Yesterday, I linked to a picture taken a few days ago by Alan Friedman that showed the sunspots that are currently blowing their lids with flares. He just sent me a new shot, taken yesterday, and... well. It's stunning. Presenting the sunspot cluster Active Region 1302:
Wow. [Click to ensolarnate.]
It's hard to imagine just how enormous this cluster is. So to help, I cropped out the big spot on the left and put the Earth to scale next to it.
So yeah. That's our whole planet.
Sunspots are big.
In fact, these guys are so big I tried to get a picture myself using binoculars, projecting the image onto a white board. Unfortunately, I couldn't get my set up to work well and all the pictures were out of focus. You might want to try it yourself, but be warned: the bright Sun can damage optics, so you might fry your binocs. Also, of course: NEVER LOOK AT THE SUN. Not with your eyes, not through a telescope, not through binoculars. There are ways to do that, but it takes specialized equipment, and it's not worth the risk if you don't know what you're doing. The Stanford Solar Center has some advice about all this.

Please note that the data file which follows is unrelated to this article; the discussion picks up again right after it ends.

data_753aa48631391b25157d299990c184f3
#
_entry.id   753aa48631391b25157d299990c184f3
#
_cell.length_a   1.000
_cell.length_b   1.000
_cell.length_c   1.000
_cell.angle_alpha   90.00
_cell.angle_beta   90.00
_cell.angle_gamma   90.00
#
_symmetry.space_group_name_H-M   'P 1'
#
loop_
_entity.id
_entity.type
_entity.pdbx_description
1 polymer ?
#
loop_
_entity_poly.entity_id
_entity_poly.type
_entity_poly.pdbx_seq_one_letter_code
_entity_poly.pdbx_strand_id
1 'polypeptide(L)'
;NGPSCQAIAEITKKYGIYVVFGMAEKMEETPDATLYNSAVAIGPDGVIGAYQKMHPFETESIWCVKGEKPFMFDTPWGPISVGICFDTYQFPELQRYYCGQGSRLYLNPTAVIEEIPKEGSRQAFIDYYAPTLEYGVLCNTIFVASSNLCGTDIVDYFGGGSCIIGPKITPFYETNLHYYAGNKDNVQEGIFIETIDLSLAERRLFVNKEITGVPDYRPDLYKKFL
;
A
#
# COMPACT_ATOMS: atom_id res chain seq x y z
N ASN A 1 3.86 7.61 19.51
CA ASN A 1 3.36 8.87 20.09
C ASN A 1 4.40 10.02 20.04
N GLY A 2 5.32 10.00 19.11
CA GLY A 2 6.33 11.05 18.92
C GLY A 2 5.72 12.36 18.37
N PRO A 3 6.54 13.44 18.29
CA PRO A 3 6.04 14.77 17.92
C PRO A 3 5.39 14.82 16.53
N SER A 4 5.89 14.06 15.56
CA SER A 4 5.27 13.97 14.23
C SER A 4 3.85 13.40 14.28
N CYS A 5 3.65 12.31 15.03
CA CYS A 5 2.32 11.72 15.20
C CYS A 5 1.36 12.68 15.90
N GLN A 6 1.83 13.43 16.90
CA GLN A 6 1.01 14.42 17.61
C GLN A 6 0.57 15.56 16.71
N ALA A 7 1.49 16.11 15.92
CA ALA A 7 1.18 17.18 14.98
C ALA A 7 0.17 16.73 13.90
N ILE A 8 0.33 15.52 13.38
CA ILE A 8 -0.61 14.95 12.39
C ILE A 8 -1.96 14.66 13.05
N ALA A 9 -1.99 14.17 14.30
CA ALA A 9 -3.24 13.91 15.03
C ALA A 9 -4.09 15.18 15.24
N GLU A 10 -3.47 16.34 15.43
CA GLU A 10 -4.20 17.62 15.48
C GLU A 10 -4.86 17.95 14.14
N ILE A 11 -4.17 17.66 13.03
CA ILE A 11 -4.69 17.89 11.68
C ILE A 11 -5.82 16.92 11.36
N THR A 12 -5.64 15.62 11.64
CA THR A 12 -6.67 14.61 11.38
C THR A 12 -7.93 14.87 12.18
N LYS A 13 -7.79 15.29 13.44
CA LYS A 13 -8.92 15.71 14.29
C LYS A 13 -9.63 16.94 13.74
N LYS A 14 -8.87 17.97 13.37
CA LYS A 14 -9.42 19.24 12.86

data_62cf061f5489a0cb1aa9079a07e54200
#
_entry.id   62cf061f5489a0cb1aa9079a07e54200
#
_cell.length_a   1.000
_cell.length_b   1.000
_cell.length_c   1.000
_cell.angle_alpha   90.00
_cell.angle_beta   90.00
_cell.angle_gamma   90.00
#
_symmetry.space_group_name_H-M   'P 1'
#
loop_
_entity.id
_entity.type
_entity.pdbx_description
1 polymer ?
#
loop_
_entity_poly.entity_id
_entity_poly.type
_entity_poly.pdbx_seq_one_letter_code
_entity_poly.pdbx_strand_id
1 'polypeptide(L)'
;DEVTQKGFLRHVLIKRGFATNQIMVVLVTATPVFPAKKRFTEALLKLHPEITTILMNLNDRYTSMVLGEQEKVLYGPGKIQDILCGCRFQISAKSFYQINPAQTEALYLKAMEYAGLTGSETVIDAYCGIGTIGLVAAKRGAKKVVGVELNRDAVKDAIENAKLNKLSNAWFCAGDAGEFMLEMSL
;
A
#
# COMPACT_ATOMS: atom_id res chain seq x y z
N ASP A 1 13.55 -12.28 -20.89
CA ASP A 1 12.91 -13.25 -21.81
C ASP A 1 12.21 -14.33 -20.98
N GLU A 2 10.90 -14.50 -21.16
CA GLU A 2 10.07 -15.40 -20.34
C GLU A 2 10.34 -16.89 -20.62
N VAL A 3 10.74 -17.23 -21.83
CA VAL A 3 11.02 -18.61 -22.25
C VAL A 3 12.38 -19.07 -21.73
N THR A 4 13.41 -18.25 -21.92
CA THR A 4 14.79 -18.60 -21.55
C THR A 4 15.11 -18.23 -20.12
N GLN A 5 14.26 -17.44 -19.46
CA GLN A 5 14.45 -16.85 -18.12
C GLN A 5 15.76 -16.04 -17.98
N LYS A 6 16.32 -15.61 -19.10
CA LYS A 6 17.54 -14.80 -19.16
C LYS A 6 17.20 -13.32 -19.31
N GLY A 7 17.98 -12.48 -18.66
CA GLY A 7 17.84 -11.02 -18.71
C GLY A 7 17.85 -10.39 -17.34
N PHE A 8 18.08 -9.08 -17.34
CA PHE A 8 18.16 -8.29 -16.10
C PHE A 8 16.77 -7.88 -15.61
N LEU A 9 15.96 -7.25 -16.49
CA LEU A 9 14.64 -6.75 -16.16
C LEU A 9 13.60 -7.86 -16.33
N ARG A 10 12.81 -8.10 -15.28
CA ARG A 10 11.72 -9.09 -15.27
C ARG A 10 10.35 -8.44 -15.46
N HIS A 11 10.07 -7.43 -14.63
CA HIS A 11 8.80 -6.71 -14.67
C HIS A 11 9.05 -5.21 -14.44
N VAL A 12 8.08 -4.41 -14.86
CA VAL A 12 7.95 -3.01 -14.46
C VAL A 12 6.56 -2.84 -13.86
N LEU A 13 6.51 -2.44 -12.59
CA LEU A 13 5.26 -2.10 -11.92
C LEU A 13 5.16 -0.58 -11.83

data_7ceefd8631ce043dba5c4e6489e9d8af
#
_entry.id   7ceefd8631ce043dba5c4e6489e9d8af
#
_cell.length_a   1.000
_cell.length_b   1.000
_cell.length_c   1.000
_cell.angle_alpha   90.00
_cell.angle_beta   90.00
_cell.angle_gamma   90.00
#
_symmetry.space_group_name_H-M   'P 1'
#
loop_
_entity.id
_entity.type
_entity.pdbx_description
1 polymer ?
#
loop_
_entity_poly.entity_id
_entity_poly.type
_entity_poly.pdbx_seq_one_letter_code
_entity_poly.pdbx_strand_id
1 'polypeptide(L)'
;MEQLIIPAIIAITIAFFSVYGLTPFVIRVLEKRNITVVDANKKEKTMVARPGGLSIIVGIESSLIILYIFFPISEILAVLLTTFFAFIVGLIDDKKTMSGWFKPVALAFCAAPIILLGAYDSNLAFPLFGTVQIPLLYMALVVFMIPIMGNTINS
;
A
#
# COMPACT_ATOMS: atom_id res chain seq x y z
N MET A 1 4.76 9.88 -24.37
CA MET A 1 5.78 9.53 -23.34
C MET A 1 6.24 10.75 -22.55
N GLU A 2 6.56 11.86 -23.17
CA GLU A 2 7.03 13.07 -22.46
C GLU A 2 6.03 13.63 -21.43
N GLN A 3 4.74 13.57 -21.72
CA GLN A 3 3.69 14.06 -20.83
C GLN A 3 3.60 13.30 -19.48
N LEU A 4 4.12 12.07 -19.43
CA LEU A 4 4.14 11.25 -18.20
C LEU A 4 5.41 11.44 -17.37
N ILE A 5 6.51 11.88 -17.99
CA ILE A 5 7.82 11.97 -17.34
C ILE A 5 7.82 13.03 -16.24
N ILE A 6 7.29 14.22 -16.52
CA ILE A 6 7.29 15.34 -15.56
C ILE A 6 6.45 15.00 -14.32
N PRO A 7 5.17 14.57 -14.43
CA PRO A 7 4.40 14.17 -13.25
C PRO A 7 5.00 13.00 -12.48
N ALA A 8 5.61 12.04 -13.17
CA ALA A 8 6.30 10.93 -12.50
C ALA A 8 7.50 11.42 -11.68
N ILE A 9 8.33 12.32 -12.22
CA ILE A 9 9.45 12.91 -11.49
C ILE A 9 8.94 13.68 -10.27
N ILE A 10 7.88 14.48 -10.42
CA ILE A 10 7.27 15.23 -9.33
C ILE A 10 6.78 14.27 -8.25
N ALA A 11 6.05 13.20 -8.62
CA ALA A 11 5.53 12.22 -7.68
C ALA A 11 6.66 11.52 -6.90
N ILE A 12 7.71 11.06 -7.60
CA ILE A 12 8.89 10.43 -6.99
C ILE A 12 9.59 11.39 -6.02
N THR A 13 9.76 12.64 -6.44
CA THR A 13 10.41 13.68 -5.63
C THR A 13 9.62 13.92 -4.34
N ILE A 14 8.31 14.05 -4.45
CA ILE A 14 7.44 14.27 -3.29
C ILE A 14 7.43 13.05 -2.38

Anyway, I expect we'll see more activity out of these spots over the next few days. Should be a fun ride.
- Awesome X2-class solar flare caught by SDO
- Scientists see sunspots forming 60,000 km below the Sun’s surface!
- The birth of a sunspot cluster
- Followup: Sunspot group’s loopy magnetism